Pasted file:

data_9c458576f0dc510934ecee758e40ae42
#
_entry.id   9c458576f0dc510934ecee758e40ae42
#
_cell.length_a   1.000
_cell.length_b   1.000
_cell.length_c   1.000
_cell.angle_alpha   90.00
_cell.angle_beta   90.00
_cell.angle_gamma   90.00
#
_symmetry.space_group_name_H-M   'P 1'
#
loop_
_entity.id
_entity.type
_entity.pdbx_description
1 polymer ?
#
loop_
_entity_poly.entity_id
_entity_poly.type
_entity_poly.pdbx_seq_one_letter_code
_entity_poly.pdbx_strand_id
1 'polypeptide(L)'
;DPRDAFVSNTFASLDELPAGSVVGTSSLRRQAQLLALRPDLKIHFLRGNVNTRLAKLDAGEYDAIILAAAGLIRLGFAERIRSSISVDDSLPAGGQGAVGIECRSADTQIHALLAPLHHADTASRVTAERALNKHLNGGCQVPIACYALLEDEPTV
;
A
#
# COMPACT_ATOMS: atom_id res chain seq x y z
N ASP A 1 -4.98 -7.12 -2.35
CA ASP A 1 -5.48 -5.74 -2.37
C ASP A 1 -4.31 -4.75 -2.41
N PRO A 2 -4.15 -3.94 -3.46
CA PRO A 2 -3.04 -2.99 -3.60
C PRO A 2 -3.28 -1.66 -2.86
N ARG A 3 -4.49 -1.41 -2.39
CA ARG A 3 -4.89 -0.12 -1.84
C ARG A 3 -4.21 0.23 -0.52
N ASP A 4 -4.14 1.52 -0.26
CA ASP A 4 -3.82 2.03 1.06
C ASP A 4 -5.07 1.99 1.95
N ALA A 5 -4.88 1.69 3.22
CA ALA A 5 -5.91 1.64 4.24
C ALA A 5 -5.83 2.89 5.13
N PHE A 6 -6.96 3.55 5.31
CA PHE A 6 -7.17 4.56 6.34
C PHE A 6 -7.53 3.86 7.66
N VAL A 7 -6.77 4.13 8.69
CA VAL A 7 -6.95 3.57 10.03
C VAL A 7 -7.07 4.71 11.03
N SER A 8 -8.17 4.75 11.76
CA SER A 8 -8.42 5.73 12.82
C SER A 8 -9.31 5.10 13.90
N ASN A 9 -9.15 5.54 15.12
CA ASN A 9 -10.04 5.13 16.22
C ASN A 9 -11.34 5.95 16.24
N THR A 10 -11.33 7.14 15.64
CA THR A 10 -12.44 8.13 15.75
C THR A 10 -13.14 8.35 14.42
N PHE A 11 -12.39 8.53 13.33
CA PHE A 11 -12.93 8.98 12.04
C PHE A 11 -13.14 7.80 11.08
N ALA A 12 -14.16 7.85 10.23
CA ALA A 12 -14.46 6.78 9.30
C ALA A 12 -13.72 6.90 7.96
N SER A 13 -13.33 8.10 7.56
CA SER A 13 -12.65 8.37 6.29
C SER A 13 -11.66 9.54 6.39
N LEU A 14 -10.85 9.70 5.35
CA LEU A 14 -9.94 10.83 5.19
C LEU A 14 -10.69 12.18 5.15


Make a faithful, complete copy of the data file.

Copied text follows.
data_9c458576f0dc510934ecee758e40ae42
#
_entry.id   9c458576f0dc510934ecee758e40ae42
#
_cell.length_a   1.000
_cell.length_b   1.000
_cell.length_c   1.000
_cell.angle_alpha   90.00
_cell.angle_beta   90.00
_cell.angle_gamma   90.00
#
_symmetry.space_group_name_H-M   'P 1'
#
loop_
_entity.id
_entity.type
_entity.pdbx_description
1 polymer ?
#
loop_
_entity_poly.entity_id
_entity_poly.type
_entity_poly.pdbx_seq_one_letter_code
_entity_poly.pdbx_strand_id
1 'polypeptide(L)'
;DPRDAFVSNTFASLDELPAGSVVGTSSLRRQAQLLALRPDLKIHFLRGNVNTRLAKLDAGEYDAIILAAAGLIRLGFAERIRSSISVDDSLPAGGQGAVGIECRSADTQIHALLAPLHHADTASRVTAERALNKHLNGGCQVPIACYALLEDEPTV
;
A
#
# COMPACT_ATOMS: atom_id res chain seq x y z
N ASP A 1 -4.98 -7.12 -2.35
CA ASP A 1 -5.48 -5.74 -2.37
C ASP A 1 -4.31 -4.75 -2.41
N PRO A 2 -4.15 -3.94 -3.46
CA PRO A 2 -3.04 -2.99 -3.60
C PRO A 2 -3.28 -1.66 -2.86
N ARG A 3 -4.49 -1.41 -2.39
CA ARG A 3 -4.89 -0.12 -1.84
C ARG A 3 -4.21 0.23 -0.52
N ASP A 4 -4.14 1.52 -0.26
CA ASP A 4 -3.82 2.03 1.06
C ASP A 4 -5.07 1.99 1.95
N ALA A 5 -4.88 1.69 3.22
CA ALA A 5 -5.91 1.64 4.24
C ALA A 5 -5.83 2.89 5.13
N PHE A 6 -6.96 3.55 5.31
CA PHE A 6 -7.17 4.56 6.34
C PHE A 6 -7.53 3.86 7.66
N VAL A 7 -6.77 4.13 8.69
CA VAL A 7 -6.95 3.57 10.03
C VAL A 7 -7.07 4.71 11.03
N SER A 8 -8.17 4.75 11.76
CA SER A 8 -8.42 5.73 12.82
C SER A 8 -9.31 5.10 13.90
N ASN A 9 -9.15 5.54 15.12
CA ASN A 9 -10.04 5.13 16.22
C ASN A 9 -11.34 5.95 16.24
N THR A 10 -11.33 7.14 15.64
CA THR A 10 -12.44 8.13 15.75
C THR A 10 -13.14 8.35 14.42
N PHE A 11 -12.39 8.53 13.33
CA PHE A 11 -12.93 8.98 12.04
C PHE A 11 -13.14 7.80 11.08
N ALA A 12 -14.16 7.85 10.23
CA ALA A 12 -14.46 6.78 9.30
C ALA A 12 -13.72 6.90 7.96
N SER A 13 -13.33 8.10 7.56
CA SER A 13 -12.65 8.37 6.29
C SER A 13 -11.66 9.54 6.39
N LEU A 14 -10.85 9.70 5.35
CA LEU A 14 -9.94 10.83 5.19
C LEU A 14 -10.69 12.18 5.15